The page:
• Good luck.x

  • I have had three holter monitors, one 24 hour and two 7 day, and two treadmill tests but none of them have ever showed anything. One the other hand I have also had numerous episodes of AF with rates of up to 240, and durations up to 34 hours, and there have been over a dozen ECGs printed during those. I've also had a perfusion scan and a couple of echoes but they're not designed to detect AF anyway.

  • I had my first episode of AF about 10 years ago, my heart was racing, thumping and felt irregular. I was on. Sailboat in the middle of the Atlantic so no docs to go to. It removed itself after about 3hours so I forgot about it and had nothing for about 12 months, then several episodes but it took a long time to get it captured on the ECG, despite wearing several mobile monitors. I have never experienced pain though, just a sort of dull ache that felt like muscle fatigue in my heart after a long episode.

    So frustrating not knowing, hope you get a definitive diagnosis soon. But doesn't it take so much energy and time going for all these tests and appointments!

  • Difficult one, get a second opinion change your GP, do whatever it takes...AF can be elusive..I've gone down to A&E feeling like hell and all tests have been normal.

  • Having read what you have said about all of the tests you have had Dott, I think you are right to ask your GP about coming off Warfarin. With me, I used to feel the odd "missed beat" every now and again for at least a decade before I had what I call my first AF episode - I mentioned them to my GP and was told it was nothing to worry about, we all have them. However, thinking back, these missed beats often tended to happen on Friday afternoons a few hours after I'd had a couple of pints in my lunchtime and alcohol has probably been my biggest trigger for an AF episode over the past few years, so I now think that those missed beats were the beginnings of my AF.

    One of the maddening things about AF is that it is not the same for everyone and so it's difficult to come to hard and fast conclusions about it - for example, I know for sure within about ten seconds of one of my AF episodes starting that I'm having one, but that's not true of everyone, their hearts could be going at 200 beats per minute, but they are unaware of it.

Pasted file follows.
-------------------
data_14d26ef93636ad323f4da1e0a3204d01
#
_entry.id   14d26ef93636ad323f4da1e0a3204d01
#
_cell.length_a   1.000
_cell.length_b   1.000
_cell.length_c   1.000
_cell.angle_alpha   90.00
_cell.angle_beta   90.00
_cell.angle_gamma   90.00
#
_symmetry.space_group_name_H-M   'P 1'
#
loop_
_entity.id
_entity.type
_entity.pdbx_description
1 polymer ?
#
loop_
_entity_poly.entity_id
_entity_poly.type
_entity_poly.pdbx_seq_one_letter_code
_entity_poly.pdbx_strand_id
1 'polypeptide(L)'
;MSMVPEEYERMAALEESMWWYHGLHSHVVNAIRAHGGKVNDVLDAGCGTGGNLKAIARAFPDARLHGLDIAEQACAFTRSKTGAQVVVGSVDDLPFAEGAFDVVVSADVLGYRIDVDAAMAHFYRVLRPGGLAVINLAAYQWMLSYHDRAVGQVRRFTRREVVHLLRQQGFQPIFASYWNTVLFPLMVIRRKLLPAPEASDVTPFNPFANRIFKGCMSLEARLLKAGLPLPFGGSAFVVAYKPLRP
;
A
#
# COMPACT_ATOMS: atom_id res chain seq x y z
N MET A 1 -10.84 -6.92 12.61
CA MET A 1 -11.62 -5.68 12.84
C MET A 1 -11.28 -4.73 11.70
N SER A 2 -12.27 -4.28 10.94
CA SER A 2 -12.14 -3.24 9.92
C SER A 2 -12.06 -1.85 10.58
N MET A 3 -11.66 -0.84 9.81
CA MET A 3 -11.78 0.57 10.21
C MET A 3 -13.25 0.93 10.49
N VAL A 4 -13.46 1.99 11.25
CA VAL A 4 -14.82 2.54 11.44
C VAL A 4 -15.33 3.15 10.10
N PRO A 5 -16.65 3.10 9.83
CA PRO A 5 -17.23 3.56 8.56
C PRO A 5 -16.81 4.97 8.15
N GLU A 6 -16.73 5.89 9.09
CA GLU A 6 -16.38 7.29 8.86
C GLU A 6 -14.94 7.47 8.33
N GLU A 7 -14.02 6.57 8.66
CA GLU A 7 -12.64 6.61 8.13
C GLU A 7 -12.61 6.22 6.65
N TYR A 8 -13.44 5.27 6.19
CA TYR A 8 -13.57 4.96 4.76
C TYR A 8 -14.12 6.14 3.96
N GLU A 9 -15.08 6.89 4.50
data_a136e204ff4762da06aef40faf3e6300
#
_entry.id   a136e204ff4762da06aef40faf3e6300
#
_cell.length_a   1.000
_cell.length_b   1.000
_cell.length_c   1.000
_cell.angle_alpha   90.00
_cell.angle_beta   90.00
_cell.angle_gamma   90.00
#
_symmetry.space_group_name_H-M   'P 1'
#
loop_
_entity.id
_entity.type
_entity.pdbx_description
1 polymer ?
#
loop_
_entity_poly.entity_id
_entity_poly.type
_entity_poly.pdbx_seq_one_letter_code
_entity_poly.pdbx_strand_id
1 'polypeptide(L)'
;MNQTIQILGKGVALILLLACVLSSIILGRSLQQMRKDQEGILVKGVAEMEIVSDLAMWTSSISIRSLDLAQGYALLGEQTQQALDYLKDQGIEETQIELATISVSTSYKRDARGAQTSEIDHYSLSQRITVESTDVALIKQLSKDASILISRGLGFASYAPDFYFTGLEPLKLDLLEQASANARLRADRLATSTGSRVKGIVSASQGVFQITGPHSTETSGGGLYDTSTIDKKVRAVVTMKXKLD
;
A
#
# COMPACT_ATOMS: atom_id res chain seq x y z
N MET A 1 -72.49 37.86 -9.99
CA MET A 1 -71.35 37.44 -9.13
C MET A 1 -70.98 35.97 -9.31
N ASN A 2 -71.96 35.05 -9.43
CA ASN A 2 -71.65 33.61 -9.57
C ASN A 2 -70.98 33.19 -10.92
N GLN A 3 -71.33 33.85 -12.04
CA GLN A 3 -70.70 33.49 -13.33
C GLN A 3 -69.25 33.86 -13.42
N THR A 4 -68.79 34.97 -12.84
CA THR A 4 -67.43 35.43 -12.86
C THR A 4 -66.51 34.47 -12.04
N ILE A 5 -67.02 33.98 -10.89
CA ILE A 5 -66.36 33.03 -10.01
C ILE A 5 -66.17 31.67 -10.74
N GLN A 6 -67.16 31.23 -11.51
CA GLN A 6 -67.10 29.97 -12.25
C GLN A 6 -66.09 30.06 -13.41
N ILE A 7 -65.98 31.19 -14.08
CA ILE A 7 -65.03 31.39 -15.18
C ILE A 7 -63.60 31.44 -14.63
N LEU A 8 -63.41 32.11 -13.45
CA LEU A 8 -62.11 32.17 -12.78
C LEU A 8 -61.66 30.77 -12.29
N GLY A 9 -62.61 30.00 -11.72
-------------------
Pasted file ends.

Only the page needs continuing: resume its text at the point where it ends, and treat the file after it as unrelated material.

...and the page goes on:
If you have noticed those missed beats from time to time, then it may be a signal that you have AF. I say that knowing that stress and paying more attention to what your heart is doing could also cause the very things you are checking for, but, overall, with all of those clear tests and an absence of the sort of symptoms you often see mentioned on here, the balance of probability seems to be that you don't have AF and I'd be asking about whether I need to be on Warfarin if I was in your position.

  • Thanks for that info I will take on board what you have said and keep you posted on the outcome.

  • Hi Dotti - it's a very strange position to be in, where doctors have given you warfarin as a precaution without actually pinning it down as AF. Usually it's the other way round and they won't do anything until they're absolutely convinced, and that can take some doing. Like you, if I thought they were doing something wrong I'd pursue it, it would be much better to have a solid diagnosis but we know how difficult that can be with AF. If I were you I would check my pulse when I had pains or felt under par, or just check several times a day anyway, because not everyone feels AF. I hope that they manage to pin it down for you - it can be darned elusive, AF!